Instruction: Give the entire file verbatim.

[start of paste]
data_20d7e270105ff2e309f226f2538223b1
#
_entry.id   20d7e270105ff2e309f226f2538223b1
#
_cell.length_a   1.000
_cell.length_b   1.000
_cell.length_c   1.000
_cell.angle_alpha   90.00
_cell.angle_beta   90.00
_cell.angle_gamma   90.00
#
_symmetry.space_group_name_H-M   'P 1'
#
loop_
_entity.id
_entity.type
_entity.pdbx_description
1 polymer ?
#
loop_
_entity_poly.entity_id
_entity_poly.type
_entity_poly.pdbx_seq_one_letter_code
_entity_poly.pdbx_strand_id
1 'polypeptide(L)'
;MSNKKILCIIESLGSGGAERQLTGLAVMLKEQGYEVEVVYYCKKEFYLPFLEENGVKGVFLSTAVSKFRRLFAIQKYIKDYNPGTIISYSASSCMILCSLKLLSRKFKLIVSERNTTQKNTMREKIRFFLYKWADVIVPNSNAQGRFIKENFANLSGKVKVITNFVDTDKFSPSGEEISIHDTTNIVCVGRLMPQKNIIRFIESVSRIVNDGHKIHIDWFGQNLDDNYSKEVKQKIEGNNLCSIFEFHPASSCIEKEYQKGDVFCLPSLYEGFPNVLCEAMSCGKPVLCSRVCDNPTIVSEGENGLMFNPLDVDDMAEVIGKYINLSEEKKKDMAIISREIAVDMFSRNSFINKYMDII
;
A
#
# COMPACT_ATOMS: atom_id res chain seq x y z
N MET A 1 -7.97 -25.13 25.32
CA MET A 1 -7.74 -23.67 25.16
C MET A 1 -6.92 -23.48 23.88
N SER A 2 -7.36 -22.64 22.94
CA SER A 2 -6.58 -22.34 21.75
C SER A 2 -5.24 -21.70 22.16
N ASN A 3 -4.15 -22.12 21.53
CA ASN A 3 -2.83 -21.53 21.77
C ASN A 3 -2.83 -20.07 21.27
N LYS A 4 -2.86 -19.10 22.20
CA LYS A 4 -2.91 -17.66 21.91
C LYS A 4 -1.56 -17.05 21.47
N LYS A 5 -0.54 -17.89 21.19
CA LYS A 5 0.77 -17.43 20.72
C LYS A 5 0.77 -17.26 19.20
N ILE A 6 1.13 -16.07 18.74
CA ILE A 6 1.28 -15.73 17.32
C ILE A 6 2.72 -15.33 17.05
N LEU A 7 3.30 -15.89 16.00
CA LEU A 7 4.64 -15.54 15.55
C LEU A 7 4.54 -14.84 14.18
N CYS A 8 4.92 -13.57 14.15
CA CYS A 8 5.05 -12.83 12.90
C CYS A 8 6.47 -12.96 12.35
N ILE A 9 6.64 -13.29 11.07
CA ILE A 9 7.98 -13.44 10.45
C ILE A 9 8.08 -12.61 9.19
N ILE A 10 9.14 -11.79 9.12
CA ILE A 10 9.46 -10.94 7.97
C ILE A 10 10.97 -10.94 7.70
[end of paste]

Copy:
data_20d7e270105ff2e309f226f2538223b1
#
_entry.id   20d7e270105ff2e309f226f2538223b1
#
_cell.length_a   1.000
_cell.length_b   1.000
_cell.length_c   1.000
_cell.angle_alpha   90.00
_cell.angle_beta   90.00
_cell.angle_gamma   90.00
#
_symmetry.space_group_name_H-M   'P 1'
#
loop_
_entity.id
_entity.type
_entity.pdbx_description
1 polymer ?
#
loop_
_entity_poly.entity_id
_entity_poly.type
_entity_poly.pdbx_seq_one_letter_code
_entity_poly.pdbx_strand_id
1 'polypeptide(L)'
;MSNKKILCIIESLGSGGAERQLTGLAVMLKEQGYEVEVVYYCKKEFYLPFLEENGVKGVFLSTAVSKFRRLFAIQKYIKDYNPGTIISYSASSCMILCSLKLLSRKFKLIVSERNTTQKNTMREKIRFFLYKWADVIVPNSNAQGRFIKENFANLSGKVKVITNFVDTDKFSPSGEEISIHDTTNIVCVGRLMPQKNIIRFIESVSRIVNDGHKIHIDWFGQNLDDNYSKEVKQKIEGNNLCSIFEFHPASSCIEKEYQKGDVFCLPSLYEGFPNVLCEAMSCGKPVLCSRVCDNPTIVSEGENGLMFNPLDVDDMAEVIGKYINLSEEKKKDMAIISREIAVDMFSRNSFINKYMDII
;
A
#
# COMPACT_ATOMS: atom_id res chain seq x y z
N MET A 1 -7.97 -25.13 25.32
CA MET A 1 -7.74 -23.67 25.16
C MET A 1 -6.92 -23.48 23.88
N SER A 2 -7.36 -22.64 22.94
CA SER A 2 -6.58 -22.34 21.75
C SER A 2 -5.24 -21.70 22.16
N ASN A 3 -4.15 -22.12 21.53
CA ASN A 3 -2.83 -21.53 21.77
C ASN A 3 -2.83 -20.07 21.27
N LYS A 4 -2.86 -19.10 22.20
CA LYS A 4 -2.91 -17.66 21.91
C LYS A 4 -1.56 -17.05 21.47
N LYS A 5 -0.54 -17.89 21.19
CA LYS A 5 0.77 -17.43 20.72
C LYS A 5 0.77 -17.26 19.20
N ILE A 6 1.13 -16.07 18.74
CA ILE A 6 1.28 -15.73 17.32
C ILE A 6 2.72 -15.33 17.05
N LEU A 7 3.30 -15.89 16.00
CA LEU A 7 4.64 -15.54 15.55
C LEU A 7 4.54 -14.84 14.18
N CYS A 8 4.92 -13.57 14.15
CA CYS A 8 5.05 -12.83 12.90
C CYS A 8 6.47 -12.96 12.35
N ILE A 9 6.64 -13.29 11.07
CA ILE A 9 7.98 -13.44 10.45
C ILE A 9 8.08 -12.61 9.19
N ILE A 10 9.14 -11.79 9.12
CA ILE A 10 9.46 -10.94 7.97
C ILE A 10 10.97 -10.94 7.70